Aged for up to 40 years, Tawny port tastes more fruity than spice.
Specific types of Tawny – like a Colheita – is made with only one vintage of grape and matured in large wooden barrels for up to 50 years, creating an slightly bolder taste with higher sugar content.
Due to the ageing process and short shelf life thereafter Colheita ports are more expensive and harder to find when exported.
If you want to really impress a port lover with something beautiful, a Garrafeira is a hard to find variety of port which must be made from the grape of a single harvest.
Owing to its dark and woody taste, the grapes are kept in large wooden barrels for put to six years exposing it to the oak flavours and infuses them during fermentation.
Moved into Demijohns (large glass caskets) the Garrafeira is then matured for up to sixty years.
The Nieport Wine Company are the absolute best when it comes to tawny ports, if you are buying for a special occasion or gift, best sure to order from their worldwide shipping website.
The most popular and widely produced variety of port happens to be the least expensive!
Ruby port is fantastically popular as an aperitif across the world, its colour is a deep red and only takes a few years before it’s at it best.
After the grapes are blended with the style in which they are to be branded (this is different for every company) they have the sediment removed and then cold filtered before its ready to be bottled and drunk.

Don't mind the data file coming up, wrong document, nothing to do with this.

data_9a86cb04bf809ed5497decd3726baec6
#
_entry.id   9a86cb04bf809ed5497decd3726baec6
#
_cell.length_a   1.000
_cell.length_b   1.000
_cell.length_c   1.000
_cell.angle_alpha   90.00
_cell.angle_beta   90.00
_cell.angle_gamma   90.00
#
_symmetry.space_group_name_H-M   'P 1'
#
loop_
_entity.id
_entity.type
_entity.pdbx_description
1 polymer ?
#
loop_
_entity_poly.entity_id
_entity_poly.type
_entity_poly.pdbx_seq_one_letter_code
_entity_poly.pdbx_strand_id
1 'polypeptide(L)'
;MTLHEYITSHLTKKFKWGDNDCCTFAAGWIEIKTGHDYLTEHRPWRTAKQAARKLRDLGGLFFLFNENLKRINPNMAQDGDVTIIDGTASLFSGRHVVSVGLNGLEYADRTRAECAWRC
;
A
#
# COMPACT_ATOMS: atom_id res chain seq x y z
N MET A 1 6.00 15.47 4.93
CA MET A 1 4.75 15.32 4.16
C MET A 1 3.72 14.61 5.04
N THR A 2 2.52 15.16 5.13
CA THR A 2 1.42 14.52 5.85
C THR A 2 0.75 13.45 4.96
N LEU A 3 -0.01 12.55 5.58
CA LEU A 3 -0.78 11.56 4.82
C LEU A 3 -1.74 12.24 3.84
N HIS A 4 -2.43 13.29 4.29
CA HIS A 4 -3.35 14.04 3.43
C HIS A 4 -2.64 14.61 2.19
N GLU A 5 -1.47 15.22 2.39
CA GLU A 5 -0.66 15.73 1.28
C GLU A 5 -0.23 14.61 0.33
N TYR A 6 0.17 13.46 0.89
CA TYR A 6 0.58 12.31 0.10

This is the best port to try if you know little about the drink, as there are plenty of quality varieties widely available in most supermarkets and wineries.
Look for a Reserve or Vintage Character port for a more special ruby port, as although they are aged for five years, the selection of specific grapes from high quality vintages help to create a rich and velvet-like after dinner treat.
Rosé and white ports
If you are strongly addicted to red wine and tannins, then there are also Rosé and white ports to try and enjoy.
Produced with blended grapes, white port can range from extremely dry and acidic to the warm, nutty and has the aroma of honey and butterscotch.
The grapes are produced in a similar manner to rosé wine, but filtered and fermented differently so that the port retains higher sugar and alcohol level.
Not just Portugal
It’s not just Portugal who have the monopoly on all port.
Outside of the European Union, any wine produced by the porto method can be exported and marketed as port.
With the hotter growing climates some of the best exports come from Australia, America, South Africa and India.
South American countries, in particular Argentina and Brazil also export some of the best port in the world owing the their heavy Spanish and Portuguese wine making influences throughout history.
Michael is an online enthusiast, with a lot of knowledge about online marketing. Traveling around the world to hunt for the perfect wine. Latest on Sicily, where Etna has a huge impact on the taste, which is strong with a bitter aftertaste for the youngest wines, but older wines are fantastic. Drinking wine, and writing about them, are one the passions. Remember to drink responsibly 🙂